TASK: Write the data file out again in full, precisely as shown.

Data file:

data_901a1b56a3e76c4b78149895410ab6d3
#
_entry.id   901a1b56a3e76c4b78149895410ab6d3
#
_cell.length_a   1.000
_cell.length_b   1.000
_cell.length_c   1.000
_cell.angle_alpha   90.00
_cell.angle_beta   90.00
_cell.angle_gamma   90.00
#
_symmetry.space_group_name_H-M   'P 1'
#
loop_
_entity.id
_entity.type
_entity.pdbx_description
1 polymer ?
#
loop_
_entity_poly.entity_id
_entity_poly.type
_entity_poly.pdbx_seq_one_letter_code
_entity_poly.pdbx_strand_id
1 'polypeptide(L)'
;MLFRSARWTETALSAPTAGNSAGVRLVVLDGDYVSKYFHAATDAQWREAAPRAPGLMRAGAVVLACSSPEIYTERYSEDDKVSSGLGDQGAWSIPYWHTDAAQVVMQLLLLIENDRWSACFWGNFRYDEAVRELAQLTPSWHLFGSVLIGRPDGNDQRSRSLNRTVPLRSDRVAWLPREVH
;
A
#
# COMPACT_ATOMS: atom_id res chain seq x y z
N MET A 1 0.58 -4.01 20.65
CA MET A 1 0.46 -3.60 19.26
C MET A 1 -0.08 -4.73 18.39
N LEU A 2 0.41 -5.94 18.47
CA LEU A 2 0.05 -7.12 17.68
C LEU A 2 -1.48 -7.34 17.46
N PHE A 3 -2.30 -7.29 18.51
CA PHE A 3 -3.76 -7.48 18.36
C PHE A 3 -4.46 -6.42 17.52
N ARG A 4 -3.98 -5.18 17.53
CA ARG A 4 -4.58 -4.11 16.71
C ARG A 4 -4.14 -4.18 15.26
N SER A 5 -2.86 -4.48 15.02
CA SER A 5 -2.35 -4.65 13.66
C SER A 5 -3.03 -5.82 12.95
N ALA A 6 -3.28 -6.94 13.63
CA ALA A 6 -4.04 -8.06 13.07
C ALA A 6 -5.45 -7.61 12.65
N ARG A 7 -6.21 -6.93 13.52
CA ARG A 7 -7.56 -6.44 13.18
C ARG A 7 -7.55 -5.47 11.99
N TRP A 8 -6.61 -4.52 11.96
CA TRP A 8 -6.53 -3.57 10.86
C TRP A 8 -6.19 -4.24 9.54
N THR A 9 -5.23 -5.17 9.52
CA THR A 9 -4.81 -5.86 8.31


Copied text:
data_901a1b56a3e76c4b78149895410ab6d3
#
_entry.id   901a1b56a3e76c4b78149895410ab6d3
#
_cell.length_a   1.000
_cell.length_b   1.000
_cell.length_c   1.000
_cell.angle_alpha   90.00
_cell.angle_beta   90.00
_cell.angle_gamma   90.00
#
_symmetry.space_group_name_H-M   'P 1'
#
loop_
_entity.id
_entity.type
_entity.pdbx_description
1 polymer ?
#
loop_
_entity_poly.entity_id
_entity_poly.type
_entity_poly.pdbx_seq_one_letter_code
_entity_poly.pdbx_strand_id
1 'polypeptide(L)'
;MLFRSARWTETALSAPTAGNSAGVRLVVLDGDYVSKYFHAATDAQWREAAPRAPGLMRAGAVVLACSSPEIYTERYSEDDKVSSGLGDQGAWSIPYWHTDAAQVVMQLLLLIENDRWSACFWGNFRYDEAVRELAQLTPSWHLFGSVLIGRPDGNDQRSRSLNRTVPLRSDRVAWLPREVH
;
A
#
# COMPACT_ATOMS: atom_id res chain seq x y z
N MET A 1 0.58 -4.01 20.65
CA MET A 1 0.46 -3.60 19.26
C MET A 1 -0.08 -4.73 18.39
N LEU A 2 0.41 -5.94 18.47
CA LEU A 2 0.05 -7.12 17.68
C LEU A 2 -1.48 -7.34 17.46
N PHE A 3 -2.30 -7.29 18.51
CA PHE A 3 -3.76 -7.48 18.36
C PHE A 3 -4.46 -6.42 17.52
N ARG A 4 -3.98 -5.18 17.53
CA ARG A 4 -4.58 -4.11 16.71
C ARG A 4 -4.14 -4.18 15.26
N SER A 5 -2.86 -4.48 15.02
CA SER A 5 -2.35 -4.65 13.66
C SER A 5 -3.03 -5.82 12.95
N ALA A 6 -3.28 -6.94 13.63
CA ALA A 6 -4.04 -8.06 13.07
C ALA A 6 -5.45 -7.61 12.65
N ARG A 7 -6.21 -6.93 13.52
CA ARG A 7 -7.56 -6.44 13.18
C ARG A 7 -7.55 -5.47 11.99
N TRP A 8 -6.61 -4.52 11.96
CA TRP A 8 -6.53 -3.57 10.86
C TRP A 8 -6.19 -4.24 9.54
N THR A 9 -5.23 -5.17 9.52
CA THR A 9 -4.81 -5.86 8.31